From the Indian Law Resource Center:
‘No Thanks’ to Congressional Apology
The Senate has just passed a resolution that apologizes to American Indians and other Native Americans for the wrongs done by citizens of this country. But a genuine apology means you won’t do it again, and this resolution does nothing at all to stop or correct the on-going wrongs that the federal government inflicts on Indian and Alaska Native nations.
Unfortunately our government still takes Indian land without paying for it, still refuses to account for the Indian money it holds, still violates its treaties with Indian nations without making amends, and still maintains a body of policy and law that is so discriminatory and racist that it should have been discarded generations ago.
To make a real apology, Congress needs to stop doing the things that it is apologizing to Indian nations and other Native peoples for. Americans generally do not know that the federal government continues to treat tribes and Alaska Native nations this way, and the evidence is that the public does not support or condone this mistreatment.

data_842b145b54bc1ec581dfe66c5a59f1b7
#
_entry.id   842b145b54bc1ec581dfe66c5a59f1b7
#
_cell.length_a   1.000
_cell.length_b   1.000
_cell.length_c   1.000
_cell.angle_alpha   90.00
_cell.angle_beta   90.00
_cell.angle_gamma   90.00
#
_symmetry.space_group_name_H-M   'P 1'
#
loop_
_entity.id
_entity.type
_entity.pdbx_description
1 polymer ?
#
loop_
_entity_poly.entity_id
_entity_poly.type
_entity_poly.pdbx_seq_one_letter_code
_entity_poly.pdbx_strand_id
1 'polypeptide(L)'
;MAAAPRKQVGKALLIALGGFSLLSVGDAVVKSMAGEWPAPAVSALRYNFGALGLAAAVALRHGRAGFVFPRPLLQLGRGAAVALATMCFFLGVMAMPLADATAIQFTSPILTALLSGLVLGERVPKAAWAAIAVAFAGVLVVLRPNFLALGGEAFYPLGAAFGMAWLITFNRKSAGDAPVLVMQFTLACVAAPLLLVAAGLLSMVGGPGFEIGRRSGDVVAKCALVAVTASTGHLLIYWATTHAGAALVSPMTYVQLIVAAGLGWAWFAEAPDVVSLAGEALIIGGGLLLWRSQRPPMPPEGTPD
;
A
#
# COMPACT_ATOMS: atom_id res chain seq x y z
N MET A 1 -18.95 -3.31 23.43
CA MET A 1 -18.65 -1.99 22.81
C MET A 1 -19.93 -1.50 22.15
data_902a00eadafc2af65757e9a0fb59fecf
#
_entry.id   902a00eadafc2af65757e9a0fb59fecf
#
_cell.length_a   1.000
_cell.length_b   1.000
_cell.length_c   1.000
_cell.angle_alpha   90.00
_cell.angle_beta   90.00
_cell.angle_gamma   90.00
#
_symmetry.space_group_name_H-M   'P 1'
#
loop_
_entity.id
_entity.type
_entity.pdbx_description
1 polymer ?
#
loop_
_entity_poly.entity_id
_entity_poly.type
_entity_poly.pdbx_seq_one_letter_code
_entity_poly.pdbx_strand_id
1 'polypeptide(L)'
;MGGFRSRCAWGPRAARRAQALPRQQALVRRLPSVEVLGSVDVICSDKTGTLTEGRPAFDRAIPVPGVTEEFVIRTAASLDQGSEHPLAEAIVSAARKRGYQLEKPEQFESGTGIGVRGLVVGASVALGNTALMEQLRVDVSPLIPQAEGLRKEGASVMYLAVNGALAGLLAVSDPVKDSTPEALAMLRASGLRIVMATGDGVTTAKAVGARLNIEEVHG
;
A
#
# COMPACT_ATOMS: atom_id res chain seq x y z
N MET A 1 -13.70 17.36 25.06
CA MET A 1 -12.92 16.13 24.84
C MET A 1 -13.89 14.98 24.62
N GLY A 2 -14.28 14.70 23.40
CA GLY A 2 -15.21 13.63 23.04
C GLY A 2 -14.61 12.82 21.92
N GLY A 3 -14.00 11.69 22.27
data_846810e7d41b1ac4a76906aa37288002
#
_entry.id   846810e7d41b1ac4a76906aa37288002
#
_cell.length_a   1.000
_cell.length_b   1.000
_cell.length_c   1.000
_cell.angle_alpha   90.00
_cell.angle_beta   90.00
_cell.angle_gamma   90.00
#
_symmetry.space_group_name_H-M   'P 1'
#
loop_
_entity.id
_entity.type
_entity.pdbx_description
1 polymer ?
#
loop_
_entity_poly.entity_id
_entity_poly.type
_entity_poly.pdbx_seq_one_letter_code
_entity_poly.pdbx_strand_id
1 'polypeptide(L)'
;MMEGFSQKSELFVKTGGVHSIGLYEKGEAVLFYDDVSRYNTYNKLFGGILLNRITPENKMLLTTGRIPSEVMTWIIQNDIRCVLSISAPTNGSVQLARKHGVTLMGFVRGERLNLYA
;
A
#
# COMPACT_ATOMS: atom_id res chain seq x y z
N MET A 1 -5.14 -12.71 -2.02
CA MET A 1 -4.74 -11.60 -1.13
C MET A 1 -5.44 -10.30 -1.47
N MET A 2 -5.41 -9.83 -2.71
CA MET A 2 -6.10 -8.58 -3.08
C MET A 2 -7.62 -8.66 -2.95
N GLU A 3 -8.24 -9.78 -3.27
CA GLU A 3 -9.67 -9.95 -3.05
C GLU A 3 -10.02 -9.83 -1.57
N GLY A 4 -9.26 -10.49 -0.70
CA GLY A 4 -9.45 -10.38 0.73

It is astonishing to most Americans that the federal government is still taking Indian land and resources – without due process of law and without fair market compensation, sometimes with no compensation at all. Of course, the Constitution says that Congress may not take anyone’s property except with due process of law and with fair
market compensation. But these rules are not applied to most land and resources owned by Indian tribes, and the government takes the land and resources at will. Obviously, this is wrong. Today, the government is trying to drive Western Shoshone Indians off their homelands in Nevada without a semblance of due process and with a payment of about 15 cents per acre. This is gold mining land, but that doesn’t make it alright to take it from its Indian owners. There are other present day cases. A few years ago, Congress confiscated part of the reservation that was shared by the Yurok Nation in California and turned it over to another tribe. Congress gloated at the time that it could do this without paying compensation because of Congress’ so-called “Plenary Power” over Indians and their property.